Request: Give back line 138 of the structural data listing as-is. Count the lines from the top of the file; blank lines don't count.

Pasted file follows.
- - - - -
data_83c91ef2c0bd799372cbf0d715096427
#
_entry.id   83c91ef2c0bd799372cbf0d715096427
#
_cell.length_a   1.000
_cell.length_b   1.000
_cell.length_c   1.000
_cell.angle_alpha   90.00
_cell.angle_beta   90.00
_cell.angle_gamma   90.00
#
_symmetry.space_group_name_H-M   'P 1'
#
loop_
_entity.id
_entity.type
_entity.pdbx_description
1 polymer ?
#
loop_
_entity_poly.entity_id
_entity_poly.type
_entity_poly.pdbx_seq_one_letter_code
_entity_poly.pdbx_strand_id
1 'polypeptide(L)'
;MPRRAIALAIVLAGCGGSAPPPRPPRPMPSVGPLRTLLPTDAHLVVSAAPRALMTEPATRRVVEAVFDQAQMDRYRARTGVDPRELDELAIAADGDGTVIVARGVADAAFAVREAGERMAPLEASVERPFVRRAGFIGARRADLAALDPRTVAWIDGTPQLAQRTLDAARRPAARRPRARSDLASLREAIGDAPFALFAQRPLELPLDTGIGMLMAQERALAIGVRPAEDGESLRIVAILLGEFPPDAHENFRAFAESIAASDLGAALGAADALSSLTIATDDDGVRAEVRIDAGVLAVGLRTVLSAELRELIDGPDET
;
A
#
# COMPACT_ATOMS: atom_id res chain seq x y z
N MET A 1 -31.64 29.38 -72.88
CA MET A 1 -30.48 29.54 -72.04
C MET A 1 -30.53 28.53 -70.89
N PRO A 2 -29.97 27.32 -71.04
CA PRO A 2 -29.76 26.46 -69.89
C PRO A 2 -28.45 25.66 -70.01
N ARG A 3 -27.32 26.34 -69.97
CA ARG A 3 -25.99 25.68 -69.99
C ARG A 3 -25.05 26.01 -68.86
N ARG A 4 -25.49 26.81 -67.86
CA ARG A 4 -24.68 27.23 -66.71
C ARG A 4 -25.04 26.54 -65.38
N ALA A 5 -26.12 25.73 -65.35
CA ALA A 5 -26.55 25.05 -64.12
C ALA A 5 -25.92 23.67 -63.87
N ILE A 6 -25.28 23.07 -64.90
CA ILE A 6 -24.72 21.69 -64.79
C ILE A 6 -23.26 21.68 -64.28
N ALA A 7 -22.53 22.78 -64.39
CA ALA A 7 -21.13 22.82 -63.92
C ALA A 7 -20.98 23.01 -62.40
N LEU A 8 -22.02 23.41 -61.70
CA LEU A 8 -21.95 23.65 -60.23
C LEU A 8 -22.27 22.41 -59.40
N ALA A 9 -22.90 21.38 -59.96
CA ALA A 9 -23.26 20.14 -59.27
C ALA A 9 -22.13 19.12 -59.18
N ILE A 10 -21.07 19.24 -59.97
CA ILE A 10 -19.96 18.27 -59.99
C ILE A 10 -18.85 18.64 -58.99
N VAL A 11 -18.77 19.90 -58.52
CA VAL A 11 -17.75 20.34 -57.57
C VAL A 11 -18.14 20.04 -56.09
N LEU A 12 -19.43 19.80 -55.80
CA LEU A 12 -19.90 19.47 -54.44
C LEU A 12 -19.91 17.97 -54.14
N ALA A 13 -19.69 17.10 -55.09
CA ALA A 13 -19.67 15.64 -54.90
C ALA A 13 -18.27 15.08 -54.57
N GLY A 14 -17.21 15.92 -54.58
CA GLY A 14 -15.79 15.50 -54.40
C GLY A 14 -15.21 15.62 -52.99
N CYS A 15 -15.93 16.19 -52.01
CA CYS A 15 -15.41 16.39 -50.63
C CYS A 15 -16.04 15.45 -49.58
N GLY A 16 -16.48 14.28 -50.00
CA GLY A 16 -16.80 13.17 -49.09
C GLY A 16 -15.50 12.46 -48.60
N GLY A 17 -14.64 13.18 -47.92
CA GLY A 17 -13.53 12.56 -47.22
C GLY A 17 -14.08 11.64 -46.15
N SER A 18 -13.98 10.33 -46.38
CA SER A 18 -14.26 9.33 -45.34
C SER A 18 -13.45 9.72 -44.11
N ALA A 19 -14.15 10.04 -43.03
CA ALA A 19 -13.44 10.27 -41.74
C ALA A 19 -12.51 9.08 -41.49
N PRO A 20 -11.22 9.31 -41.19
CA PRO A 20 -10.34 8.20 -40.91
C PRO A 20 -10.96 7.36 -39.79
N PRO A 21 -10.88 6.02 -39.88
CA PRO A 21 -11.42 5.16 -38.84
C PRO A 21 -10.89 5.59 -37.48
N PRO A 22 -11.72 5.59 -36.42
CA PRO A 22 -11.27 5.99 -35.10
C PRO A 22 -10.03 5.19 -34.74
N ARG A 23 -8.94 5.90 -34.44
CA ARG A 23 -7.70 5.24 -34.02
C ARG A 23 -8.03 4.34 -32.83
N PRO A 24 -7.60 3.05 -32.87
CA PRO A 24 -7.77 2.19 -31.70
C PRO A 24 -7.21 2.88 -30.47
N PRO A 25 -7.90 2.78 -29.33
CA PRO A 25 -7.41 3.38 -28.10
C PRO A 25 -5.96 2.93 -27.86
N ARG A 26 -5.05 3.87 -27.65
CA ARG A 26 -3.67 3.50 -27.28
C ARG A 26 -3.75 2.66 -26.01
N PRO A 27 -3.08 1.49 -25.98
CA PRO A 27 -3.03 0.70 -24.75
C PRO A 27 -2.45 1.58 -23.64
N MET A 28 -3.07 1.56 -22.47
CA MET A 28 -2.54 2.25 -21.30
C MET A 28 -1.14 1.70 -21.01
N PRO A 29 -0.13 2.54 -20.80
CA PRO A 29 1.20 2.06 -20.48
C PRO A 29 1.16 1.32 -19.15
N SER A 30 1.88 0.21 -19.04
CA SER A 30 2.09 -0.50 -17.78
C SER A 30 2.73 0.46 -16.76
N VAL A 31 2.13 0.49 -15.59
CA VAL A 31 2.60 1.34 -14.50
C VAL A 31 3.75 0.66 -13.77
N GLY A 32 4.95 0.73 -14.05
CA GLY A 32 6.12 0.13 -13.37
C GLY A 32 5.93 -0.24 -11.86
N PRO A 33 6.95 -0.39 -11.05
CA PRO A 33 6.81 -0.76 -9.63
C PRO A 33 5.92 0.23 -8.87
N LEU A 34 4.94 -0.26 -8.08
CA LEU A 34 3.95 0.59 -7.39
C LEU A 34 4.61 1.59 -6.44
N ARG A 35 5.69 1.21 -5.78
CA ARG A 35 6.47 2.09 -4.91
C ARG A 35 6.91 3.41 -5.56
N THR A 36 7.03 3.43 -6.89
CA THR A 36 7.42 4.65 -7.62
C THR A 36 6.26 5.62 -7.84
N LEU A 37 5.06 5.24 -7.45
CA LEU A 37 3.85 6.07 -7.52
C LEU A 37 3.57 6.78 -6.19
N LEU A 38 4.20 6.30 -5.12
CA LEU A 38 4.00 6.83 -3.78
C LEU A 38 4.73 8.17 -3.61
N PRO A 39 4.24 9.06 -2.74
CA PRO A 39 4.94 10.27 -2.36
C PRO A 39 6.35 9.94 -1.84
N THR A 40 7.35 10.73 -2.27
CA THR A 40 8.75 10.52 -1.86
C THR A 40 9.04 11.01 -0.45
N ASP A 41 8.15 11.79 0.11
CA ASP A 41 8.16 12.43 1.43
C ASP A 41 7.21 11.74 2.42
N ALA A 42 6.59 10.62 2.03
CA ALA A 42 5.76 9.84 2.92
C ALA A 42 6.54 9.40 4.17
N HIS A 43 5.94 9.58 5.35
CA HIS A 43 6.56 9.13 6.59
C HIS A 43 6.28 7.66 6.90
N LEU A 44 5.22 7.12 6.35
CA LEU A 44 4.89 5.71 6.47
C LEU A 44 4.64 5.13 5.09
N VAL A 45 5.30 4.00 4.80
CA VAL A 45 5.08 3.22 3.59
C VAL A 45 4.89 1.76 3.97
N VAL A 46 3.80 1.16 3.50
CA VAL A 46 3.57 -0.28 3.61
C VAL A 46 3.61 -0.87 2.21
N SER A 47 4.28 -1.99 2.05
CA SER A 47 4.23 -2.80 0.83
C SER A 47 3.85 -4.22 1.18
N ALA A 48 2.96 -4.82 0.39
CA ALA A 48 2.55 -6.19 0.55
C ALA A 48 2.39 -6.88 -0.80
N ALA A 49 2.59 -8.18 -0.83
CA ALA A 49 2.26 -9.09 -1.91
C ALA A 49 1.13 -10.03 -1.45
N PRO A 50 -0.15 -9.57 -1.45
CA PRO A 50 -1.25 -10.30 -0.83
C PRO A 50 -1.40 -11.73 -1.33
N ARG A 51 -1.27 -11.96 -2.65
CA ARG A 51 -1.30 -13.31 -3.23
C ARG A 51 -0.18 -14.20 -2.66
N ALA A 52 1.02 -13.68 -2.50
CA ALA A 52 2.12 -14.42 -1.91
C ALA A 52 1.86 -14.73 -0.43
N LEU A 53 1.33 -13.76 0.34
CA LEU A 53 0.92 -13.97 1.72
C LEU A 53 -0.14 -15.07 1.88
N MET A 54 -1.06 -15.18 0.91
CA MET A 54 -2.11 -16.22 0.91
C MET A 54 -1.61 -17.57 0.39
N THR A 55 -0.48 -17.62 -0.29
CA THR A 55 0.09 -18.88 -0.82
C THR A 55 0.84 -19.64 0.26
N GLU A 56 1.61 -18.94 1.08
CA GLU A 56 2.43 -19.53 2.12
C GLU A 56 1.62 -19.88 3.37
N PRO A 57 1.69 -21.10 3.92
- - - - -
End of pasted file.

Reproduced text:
C THR A 36 6.26 5.62 -7.84